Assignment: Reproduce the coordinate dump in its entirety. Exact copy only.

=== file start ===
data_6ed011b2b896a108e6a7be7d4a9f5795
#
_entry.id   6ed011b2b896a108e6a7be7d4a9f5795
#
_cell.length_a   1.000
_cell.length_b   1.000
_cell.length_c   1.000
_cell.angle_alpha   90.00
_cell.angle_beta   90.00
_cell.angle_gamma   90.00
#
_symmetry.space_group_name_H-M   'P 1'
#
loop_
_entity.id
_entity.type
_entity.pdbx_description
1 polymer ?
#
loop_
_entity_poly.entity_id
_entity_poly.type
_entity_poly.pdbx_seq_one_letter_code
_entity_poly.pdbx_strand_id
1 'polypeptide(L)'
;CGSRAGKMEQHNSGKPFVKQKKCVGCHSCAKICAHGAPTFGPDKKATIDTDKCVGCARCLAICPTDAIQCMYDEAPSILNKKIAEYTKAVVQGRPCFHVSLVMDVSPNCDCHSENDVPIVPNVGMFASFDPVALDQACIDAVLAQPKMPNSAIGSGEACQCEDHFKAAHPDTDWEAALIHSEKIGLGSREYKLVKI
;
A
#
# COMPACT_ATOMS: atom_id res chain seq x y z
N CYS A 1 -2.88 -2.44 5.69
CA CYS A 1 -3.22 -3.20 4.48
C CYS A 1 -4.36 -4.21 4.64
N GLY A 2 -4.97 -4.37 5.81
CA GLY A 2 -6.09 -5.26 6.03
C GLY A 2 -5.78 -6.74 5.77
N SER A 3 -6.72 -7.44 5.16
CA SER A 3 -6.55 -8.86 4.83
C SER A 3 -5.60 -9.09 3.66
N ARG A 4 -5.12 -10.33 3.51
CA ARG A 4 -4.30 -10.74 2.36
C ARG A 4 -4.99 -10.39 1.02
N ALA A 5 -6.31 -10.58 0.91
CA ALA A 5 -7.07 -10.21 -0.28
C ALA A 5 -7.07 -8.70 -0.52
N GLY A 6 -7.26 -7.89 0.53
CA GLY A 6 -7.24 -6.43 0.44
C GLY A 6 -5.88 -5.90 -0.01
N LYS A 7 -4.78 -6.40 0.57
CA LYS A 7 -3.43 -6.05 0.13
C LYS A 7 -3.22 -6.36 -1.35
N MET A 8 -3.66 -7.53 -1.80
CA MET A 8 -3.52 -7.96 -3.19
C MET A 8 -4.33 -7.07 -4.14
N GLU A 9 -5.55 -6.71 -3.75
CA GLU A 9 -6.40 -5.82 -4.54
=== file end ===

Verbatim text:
data_6ed011b2b896a108e6a7be7d4a9f5795
#
_entry.id   6ed011b2b896a108e6a7be7d4a9f5795
#
_cell.length_a   1.000
_cell.length_b   1.000
_cell.length_c   1.000
_cell.angle_alpha   90.00
_cell.angle_beta   90.00
_cell.angle_gamma   90.00
#
_symmetry.space_group_name_H-M   'P 1'
#
loop_
_entity.id
_entity.type
_entity.pdbx_description
1 polymer ?
#
loop_
_entity_poly.entity_id
_entity_poly.type
_entity_poly.pdbx_seq_one_letter_code
_entity_poly.pdbx_strand_id
1 'polypeptide(L)'
;CGSRAGKMEQHNSGKPFVKQKKCVGCHSCAKICAHGAPTFGPDKKATIDTDKCVGCARCLAICPTDAIQCMYDEAPSILNKKIAEYTKAVVQGRPCFHVSLVMDVSPNCDCHSENDVPIVPNVGMFASFDPVALDQACIDAVLAQPKMPNSAIGSGEACQCEDHFKAAHPDTDWEAALIHSEKIGLGSREYKLVKI
;
A
#
# COMPACT_ATOMS: atom_id res chain seq x y z
N CYS A 1 -2.88 -2.44 5.69
CA CYS A 1 -3.22 -3.20 4.48
C CYS A 1 -4.36 -4.21 4.64
N GLY A 2 -4.97 -4.37 5.81
CA GLY A 2 -6.09 -5.26 6.03
C GLY A 2 -5.78 -6.74 5.77
N SER A 3 -6.72 -7.44 5.16
CA SER A 3 -6.55 -8.86 4.83
C SER A 3 -5.60 -9.09 3.66
N ARG A 4 -5.12 -10.33 3.51
CA ARG A 4 -4.30 -10.74 2.36
C ARG A 4 -4.99 -10.39 1.02
N ALA A 5 -6.31 -10.58 0.91
CA ALA A 5 -7.07 -10.21 -0.28
C ALA A 5 -7.07 -8.70 -0.52
N GLY A 6 -7.26 -7.89 0.53
CA GLY A 6 -7.24 -6.43 0.44
C GLY A 6 -5.88 -5.90 -0.01
N LYS A 7 -4.78 -6.40 0.57
CA LYS A 7 -3.43 -6.05 0.13
C LYS A 7 -3.22 -6.36 -1.35
N MET A 8 -3.66 -7.53 -1.80
CA MET A 8 -3.52 -7.96 -3.19
C MET A 8 -4.33 -7.07 -4.14
N GLU A 9 -5.55 -6.71 -3.75
CA GLU A 9 -6.40 -5.82 -4.54